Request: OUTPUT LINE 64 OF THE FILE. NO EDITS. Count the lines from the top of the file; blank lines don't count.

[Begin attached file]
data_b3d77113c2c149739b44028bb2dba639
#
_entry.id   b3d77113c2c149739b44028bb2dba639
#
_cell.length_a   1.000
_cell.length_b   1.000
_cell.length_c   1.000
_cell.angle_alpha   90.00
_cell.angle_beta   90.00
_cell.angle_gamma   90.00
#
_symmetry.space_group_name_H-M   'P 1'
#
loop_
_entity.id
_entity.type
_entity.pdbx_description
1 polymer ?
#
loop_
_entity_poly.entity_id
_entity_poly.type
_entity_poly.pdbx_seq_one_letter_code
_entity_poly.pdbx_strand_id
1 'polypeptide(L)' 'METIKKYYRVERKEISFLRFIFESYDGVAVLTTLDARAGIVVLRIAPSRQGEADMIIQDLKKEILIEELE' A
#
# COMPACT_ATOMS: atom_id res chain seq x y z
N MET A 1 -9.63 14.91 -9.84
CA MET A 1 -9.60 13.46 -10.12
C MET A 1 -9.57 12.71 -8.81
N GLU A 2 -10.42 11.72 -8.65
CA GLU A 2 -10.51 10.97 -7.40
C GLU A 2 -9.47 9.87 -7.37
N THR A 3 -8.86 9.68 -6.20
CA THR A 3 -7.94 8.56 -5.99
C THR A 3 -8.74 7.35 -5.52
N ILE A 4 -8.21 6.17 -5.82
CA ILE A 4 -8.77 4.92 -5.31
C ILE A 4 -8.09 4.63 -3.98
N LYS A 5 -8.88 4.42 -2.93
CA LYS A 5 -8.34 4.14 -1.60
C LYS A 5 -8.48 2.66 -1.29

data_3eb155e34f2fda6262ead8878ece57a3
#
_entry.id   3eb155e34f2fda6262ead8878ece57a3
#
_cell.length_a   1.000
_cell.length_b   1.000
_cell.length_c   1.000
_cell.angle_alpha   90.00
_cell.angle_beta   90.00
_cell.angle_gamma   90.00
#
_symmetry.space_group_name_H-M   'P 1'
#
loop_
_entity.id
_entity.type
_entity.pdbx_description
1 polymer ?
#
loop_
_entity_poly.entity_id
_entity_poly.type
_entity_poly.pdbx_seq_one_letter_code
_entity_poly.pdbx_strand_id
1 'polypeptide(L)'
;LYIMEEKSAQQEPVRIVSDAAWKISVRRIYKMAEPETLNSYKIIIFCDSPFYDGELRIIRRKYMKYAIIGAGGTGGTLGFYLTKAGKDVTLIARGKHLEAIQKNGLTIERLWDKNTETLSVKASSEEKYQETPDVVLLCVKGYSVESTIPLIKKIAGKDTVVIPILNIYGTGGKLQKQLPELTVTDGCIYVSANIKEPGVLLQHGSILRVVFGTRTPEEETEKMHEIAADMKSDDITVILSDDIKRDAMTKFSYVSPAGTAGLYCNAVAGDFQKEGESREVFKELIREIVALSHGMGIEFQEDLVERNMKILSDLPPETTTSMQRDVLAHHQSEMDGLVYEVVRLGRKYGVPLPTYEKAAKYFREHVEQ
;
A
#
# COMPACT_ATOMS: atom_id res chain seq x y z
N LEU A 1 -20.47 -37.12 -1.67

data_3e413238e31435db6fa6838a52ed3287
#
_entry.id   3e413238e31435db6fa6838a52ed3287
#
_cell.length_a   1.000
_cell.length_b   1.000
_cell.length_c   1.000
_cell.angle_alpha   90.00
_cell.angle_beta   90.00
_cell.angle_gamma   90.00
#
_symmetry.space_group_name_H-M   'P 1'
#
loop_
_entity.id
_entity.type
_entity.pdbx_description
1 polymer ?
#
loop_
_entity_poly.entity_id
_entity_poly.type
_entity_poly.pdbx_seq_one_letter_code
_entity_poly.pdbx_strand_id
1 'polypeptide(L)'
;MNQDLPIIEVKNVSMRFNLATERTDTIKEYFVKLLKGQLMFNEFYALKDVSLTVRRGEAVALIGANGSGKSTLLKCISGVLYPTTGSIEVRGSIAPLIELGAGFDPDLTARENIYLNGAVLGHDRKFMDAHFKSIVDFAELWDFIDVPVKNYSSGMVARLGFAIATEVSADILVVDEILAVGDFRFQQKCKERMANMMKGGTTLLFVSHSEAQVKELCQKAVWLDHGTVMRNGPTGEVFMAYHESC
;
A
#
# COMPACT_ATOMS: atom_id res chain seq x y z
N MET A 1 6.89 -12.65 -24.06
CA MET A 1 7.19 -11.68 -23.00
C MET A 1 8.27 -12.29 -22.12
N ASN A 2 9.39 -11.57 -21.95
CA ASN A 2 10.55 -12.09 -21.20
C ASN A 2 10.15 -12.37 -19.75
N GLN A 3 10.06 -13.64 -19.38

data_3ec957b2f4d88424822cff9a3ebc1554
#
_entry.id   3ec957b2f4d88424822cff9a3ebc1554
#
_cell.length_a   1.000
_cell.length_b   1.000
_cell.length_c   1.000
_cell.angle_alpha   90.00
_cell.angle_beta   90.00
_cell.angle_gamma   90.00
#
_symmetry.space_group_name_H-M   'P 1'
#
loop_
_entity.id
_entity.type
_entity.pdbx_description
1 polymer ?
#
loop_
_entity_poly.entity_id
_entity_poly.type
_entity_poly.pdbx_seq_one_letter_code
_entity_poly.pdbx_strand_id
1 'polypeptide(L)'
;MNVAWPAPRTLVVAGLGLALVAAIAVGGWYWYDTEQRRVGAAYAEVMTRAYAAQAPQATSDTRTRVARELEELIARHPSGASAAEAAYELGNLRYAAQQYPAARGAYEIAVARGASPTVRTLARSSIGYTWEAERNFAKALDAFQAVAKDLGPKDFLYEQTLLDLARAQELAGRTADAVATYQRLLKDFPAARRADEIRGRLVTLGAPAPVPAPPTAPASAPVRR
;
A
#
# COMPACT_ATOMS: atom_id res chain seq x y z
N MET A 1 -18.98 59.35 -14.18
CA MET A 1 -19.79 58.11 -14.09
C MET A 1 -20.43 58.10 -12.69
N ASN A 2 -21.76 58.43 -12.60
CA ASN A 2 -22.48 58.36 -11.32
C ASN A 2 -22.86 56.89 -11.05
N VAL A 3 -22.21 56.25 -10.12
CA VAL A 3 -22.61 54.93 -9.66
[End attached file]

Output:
_entity_poly.type